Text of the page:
15. The crater is so hot, that it is very dangerous, if not impossible, to go down into it. Besides, the smoke is very incommodious; and in many places the surface is so soft, that there have been instances of people's sinking down into it, and paying for their temerity with their lives.
16. Near the centre of the crater is the great mouth of the volcano. And when we reflect on the immensity of its depth, the vast caverns whence so many lavas have issued; the force of its internal fire, sufficient to raise up those lavas to so great a height; the boiling of the matter, the shaking of the mountain, the explosions of flaming rocks, &c. we must allow, that the most enthusiastick imagination, in the midst of all its terrours, can hardly form an idea more dreadful.
A DIALOGUE BETWEEN TWO SCHOOL BOYS ON DANCING.
Harry. TOM, when are you going to begin your danc
ing? You will be so old in a short time as to be ashamed to be seen taking your five positions.
Thomas. I don't know as I shall begin at all. Father says he don't care a fig whether I learn to jump any better
than I do now; and as I am to be a tradesman, he is determined, at present, to keep me at the reading and writing schools.
Har. That must be very dull and dry for you. good will all such learning do you, so long as you make the awkward appearance you do at present? I am surprised at
your father's folly. So, because you are to be a tradesman, you are not to learn the graces! I expect to learn a trade too. But my papa says I shall first learn the dancing trade; and then, if I never learn any other, I shall make my way through the world well enough.
Tom. I don't know which discovers the most folly, your father or mine. Old folks certainly know more than young ones; and my father is much the oldest man.
Har. I don't believe that doctrine. There's Jack Upstart knows more than his father and mother both; and he is but nineteen yet. And he says the present generation, under five and twenty years of age, knows more than fifteen generations that have gone before us.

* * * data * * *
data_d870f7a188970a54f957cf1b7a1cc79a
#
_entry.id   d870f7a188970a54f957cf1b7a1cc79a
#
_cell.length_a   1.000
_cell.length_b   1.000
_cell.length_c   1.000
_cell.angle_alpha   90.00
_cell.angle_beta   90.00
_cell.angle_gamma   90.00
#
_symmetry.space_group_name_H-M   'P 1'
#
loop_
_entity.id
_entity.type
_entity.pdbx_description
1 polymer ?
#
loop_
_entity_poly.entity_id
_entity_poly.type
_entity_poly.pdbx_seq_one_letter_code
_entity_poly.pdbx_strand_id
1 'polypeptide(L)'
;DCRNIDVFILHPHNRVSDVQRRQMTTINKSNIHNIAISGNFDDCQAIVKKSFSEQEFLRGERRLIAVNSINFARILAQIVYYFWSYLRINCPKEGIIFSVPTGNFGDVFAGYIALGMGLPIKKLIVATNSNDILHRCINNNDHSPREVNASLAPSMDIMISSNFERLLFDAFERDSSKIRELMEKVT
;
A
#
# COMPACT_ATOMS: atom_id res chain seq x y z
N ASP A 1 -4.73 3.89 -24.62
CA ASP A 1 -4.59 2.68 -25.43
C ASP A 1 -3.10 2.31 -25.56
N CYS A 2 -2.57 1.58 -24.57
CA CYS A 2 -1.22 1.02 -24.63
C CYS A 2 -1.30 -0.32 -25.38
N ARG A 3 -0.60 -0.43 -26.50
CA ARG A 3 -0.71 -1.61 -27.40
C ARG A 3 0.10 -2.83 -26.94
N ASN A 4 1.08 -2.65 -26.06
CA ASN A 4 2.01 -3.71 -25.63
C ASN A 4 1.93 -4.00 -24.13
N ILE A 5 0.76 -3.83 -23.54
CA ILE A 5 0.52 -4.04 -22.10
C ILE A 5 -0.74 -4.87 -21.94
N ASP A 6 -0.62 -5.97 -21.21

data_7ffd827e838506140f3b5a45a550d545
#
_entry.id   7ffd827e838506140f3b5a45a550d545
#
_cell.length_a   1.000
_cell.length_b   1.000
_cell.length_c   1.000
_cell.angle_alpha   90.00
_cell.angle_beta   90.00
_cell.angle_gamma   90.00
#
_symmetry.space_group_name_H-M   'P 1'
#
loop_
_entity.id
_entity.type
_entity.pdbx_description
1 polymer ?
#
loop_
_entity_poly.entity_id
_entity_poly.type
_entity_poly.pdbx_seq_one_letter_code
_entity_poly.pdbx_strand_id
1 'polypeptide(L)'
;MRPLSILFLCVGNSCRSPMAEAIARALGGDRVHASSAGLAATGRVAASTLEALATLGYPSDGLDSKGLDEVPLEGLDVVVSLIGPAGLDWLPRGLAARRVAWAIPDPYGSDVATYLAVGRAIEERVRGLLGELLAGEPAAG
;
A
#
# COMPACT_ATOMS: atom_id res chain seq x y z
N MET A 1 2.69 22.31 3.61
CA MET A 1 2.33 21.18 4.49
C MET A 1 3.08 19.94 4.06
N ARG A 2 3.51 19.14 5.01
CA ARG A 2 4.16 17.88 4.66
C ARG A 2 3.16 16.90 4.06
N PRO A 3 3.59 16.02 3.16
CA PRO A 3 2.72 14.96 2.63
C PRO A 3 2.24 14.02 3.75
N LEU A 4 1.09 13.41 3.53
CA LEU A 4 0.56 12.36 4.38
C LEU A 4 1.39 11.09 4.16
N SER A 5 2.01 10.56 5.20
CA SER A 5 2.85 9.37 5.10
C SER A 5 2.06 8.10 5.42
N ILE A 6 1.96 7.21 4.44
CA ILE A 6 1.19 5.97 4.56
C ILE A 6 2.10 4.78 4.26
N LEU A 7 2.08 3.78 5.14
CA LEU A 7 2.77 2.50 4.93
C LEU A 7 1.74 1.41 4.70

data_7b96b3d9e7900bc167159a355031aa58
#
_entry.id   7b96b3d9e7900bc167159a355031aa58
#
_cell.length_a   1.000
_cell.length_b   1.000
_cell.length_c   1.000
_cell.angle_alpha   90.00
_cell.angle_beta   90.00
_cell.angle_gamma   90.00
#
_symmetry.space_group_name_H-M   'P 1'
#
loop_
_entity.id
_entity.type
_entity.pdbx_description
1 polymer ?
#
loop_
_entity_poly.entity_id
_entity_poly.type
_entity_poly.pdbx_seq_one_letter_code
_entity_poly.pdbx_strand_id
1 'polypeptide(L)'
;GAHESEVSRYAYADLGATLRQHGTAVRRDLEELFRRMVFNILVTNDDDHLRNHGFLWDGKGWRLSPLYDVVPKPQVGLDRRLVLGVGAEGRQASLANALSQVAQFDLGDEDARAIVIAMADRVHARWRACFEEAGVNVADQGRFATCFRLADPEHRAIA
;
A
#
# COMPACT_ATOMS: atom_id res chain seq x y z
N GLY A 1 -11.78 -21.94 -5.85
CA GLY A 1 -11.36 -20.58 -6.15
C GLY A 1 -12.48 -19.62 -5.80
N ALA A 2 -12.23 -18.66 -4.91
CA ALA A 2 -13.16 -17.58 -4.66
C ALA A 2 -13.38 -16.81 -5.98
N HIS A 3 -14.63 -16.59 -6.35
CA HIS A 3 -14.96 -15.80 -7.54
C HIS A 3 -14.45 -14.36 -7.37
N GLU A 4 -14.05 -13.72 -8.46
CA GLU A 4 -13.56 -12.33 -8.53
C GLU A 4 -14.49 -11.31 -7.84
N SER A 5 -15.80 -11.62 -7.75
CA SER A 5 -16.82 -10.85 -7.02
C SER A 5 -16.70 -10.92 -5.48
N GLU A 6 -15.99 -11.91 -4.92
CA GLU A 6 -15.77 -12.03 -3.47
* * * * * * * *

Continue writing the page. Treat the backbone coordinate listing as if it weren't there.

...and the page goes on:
Tom. I don't know how that is. But father early taught me this proverb: "Young folks think old folks are fools; but old folks know young ones to be so." But to return to schools-Pray, how far have you gone in your arithmetick? Har. Arithmetick! I have not begun that yet, nor shall I till I have completed dancing. That is a nurly study; I know I never shall like it.
Tom Writing I suppose you are fond of. Har. I can't say I am, Tom. I once had a tolerable fondness for it; but since I began dancing, I have held it in utter contempt. It may be well enough for a person to write a legible hand; but it is no mark of a gentleman to write elegantly.
Tom. You would have a gentleman spell well, I sup
Har. I would have him spell so well as to be understood; and that is enough for any man.
Tom. What say you to grammar and geography? Har. Don't name them, I entreat you. There is nothing so much abhor as to hear your learned school boys jabbering over their nouns, their pronouns, their werbs, their parables, their congregations, their imperfections, and con
fluxions. I'll tell you what, Tom; I had rather be master of one hornpipe, than to understand all the grammars which have been published since the art of printing was discovered.
Tom. I am sorry, friend Harry, to hear you speak so contemptuously of the solid sciences. I hope you don't mean to neglect them entirely. If you do, you must expect to live in poverty, and die the scorn and derision of all wise men.
Har. Never fear that, Tom. I shall take care of myself, I warrant you. You are much mistaken in your prognostications. Why, there's Tim Fiddlefaddle-he can't even write his name; and as for reading, he scarcely knows B from a broomstick; and yet he can dance a minuet with any master of the art in Christendom. And the ladies all love him dearly. He is invited to their balls, routs, assemblies, card parties, &c. &c. and he diverts them like any monkey.
Tom. And does he expect it will be the same through life? How is he to be maintained when he becomes old? and how is he to amuse himself after he is unable to dance; as you say he can neither read nor write?
Har. Why, in fact, I never thought of these things before. I confess there appears to be some weight in these queries. I don't know but it would be best for me to spare a day or two in a week from my dancing, to attend to the branches you are pursuing.
Tom. You will make but little progress in that way. My master always told me that the solid sciences ought to be secured first; and that dancing might come in by the bye.He says, when his scholars have once entered the dancingschool, their heads, in general, are so full of balls, assemblies, minuets and cotillions, that he never can find much room for any thing else.
Har. I will still maintain it, notwithstanding all you can say in favour of your solid sciences, as you call them, that the art of dancing is the art of all arts. It will, of itself, carry a man to the very pinnacle of fame. Whereas, without it, all your writing, arithmetick, grammar and geography, will not raise one above the common level of a clown.